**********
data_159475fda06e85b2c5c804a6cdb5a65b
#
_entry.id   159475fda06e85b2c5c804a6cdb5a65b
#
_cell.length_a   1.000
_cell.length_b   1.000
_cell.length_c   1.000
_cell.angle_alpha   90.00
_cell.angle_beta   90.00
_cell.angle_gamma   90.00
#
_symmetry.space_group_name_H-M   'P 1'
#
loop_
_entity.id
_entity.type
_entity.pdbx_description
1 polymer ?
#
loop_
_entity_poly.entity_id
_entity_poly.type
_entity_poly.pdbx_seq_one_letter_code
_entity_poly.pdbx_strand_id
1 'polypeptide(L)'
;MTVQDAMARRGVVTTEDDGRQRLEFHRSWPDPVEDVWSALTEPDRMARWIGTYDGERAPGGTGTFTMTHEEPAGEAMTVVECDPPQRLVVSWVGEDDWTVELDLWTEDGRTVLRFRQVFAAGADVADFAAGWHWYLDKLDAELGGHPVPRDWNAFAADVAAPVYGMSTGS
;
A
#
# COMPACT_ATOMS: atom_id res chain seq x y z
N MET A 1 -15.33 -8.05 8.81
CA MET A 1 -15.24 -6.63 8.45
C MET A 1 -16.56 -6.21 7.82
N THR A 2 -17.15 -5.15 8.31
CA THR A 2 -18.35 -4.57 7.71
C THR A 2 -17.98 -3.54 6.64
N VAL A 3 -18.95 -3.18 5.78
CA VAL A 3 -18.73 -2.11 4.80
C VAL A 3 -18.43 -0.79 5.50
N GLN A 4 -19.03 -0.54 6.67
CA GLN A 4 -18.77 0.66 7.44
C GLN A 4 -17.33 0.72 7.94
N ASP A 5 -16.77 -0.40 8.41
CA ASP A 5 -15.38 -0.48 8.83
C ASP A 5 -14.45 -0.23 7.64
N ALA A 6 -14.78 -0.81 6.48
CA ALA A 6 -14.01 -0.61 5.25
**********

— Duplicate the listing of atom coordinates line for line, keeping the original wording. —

data_159475fda06e85b2c5c804a6cdb5a65b
#
_entry.id   159475fda06e85b2c5c804a6cdb5a65b
#
_cell.length_a   1.000
_cell.length_b   1.000
_cell.length_c   1.000
_cell.angle_alpha   90.00
_cell.angle_beta   90.00
_cell.angle_gamma   90.00
#
_symmetry.space_group_name_H-M   'P 1'
#
loop_
_entity.id
_entity.type
_entity.pdbx_description
1 polymer ?
#
loop_
_entity_poly.entity_id
_entity_poly.type
_entity_poly.pdbx_seq_one_letter_code
_entity_poly.pdbx_strand_id
1 'polypeptide(L)'
;MTVQDAMARRGVVTTEDDGRQRLEFHRSWPDPVEDVWSALTEPDRMARWIGTYDGERAPGGTGTFTMTHEEPAGEAMTVVECDPPQRLVVSWVGEDDWTVELDLWTEDGRTVLRFRQVFAAGADVADFAAGWHWYLDKLDAELGGHPVPRDWNAFAADVAAPVYGMSTGS
;
A
#
# COMPACT_ATOMS: atom_id res chain seq x y z
N MET A 1 -15.33 -8.05 8.81
CA MET A 1 -15.24 -6.63 8.45
C MET A 1 -16.56 -6.21 7.82
N THR A 2 -17.15 -5.15 8.31
CA THR A 2 -18.35 -4.57 7.71
C THR A 2 -17.98 -3.54 6.64
N VAL A 3 -18.95 -3.18 5.78
CA VAL A 3 -18.73 -2.11 4.80
C VAL A 3 -18.43 -0.79 5.50
N GLN A 4 -19.03 -0.54 6.67
CA GLN A 4 -18.77 0.66 7.44
C GLN A 4 -17.33 0.72 7.94
N ASP A 5 -16.77 -0.40 8.41
CA ASP A 5 -15.38 -0.48 8.83
C ASP A 5 -14.45 -0.23 7.64
N ALA A 6 -14.78 -0.81 6.48
CA ALA A 6 -14.01 -0.61 5.25